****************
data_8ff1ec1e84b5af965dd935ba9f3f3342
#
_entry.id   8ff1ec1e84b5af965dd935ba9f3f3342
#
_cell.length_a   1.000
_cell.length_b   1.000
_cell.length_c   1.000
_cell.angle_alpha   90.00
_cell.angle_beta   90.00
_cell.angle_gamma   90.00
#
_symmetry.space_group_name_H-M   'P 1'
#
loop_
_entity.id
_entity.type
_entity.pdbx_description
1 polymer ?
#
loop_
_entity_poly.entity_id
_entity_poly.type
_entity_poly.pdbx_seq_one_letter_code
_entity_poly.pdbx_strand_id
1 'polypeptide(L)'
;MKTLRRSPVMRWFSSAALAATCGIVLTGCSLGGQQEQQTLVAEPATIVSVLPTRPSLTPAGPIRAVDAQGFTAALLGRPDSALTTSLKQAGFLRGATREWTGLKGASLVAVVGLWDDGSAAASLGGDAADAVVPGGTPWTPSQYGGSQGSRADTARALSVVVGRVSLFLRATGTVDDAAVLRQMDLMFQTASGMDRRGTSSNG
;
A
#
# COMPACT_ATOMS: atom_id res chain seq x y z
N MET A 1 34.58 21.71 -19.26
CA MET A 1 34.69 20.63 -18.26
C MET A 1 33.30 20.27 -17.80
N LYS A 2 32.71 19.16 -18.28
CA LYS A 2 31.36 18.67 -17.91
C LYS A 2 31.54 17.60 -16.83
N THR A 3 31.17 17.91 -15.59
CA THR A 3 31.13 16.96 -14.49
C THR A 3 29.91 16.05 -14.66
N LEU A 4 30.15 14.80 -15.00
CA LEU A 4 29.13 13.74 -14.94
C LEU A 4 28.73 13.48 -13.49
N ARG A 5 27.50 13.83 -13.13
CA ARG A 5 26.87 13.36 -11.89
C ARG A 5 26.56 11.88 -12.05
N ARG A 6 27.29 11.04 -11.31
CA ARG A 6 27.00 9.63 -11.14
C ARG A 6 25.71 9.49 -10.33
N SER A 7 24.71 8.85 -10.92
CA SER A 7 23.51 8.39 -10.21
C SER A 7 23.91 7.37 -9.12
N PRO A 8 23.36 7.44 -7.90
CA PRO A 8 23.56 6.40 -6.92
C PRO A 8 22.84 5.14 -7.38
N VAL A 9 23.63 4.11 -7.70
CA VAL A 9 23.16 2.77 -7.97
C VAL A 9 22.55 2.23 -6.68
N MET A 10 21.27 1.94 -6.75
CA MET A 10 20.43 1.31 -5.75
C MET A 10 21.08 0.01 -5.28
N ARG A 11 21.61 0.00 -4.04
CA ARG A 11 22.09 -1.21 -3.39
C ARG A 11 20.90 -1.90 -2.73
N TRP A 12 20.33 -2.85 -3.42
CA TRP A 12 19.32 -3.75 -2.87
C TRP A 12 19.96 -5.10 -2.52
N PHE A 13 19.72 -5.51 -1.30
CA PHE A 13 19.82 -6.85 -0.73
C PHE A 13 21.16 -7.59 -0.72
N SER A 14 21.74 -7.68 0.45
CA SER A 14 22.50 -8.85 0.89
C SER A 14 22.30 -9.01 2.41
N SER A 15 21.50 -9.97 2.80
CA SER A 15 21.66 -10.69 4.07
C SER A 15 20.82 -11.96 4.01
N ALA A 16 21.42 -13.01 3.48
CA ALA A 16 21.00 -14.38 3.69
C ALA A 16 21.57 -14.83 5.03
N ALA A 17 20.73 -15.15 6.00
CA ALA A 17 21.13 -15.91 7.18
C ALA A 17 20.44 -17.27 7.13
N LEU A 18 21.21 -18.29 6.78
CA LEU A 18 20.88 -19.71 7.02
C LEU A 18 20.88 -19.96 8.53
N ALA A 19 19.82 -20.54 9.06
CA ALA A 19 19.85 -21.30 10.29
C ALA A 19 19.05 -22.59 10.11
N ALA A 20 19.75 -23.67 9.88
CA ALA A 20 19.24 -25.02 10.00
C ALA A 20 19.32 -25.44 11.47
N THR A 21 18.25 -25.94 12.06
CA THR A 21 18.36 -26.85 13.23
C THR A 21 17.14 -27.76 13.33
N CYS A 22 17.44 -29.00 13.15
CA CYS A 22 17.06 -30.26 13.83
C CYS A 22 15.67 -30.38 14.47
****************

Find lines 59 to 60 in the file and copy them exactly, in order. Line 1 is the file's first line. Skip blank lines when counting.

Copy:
CA MET A 10 20.43 1.31 -5.75
C MET A 10 21.08 0.01 -5.28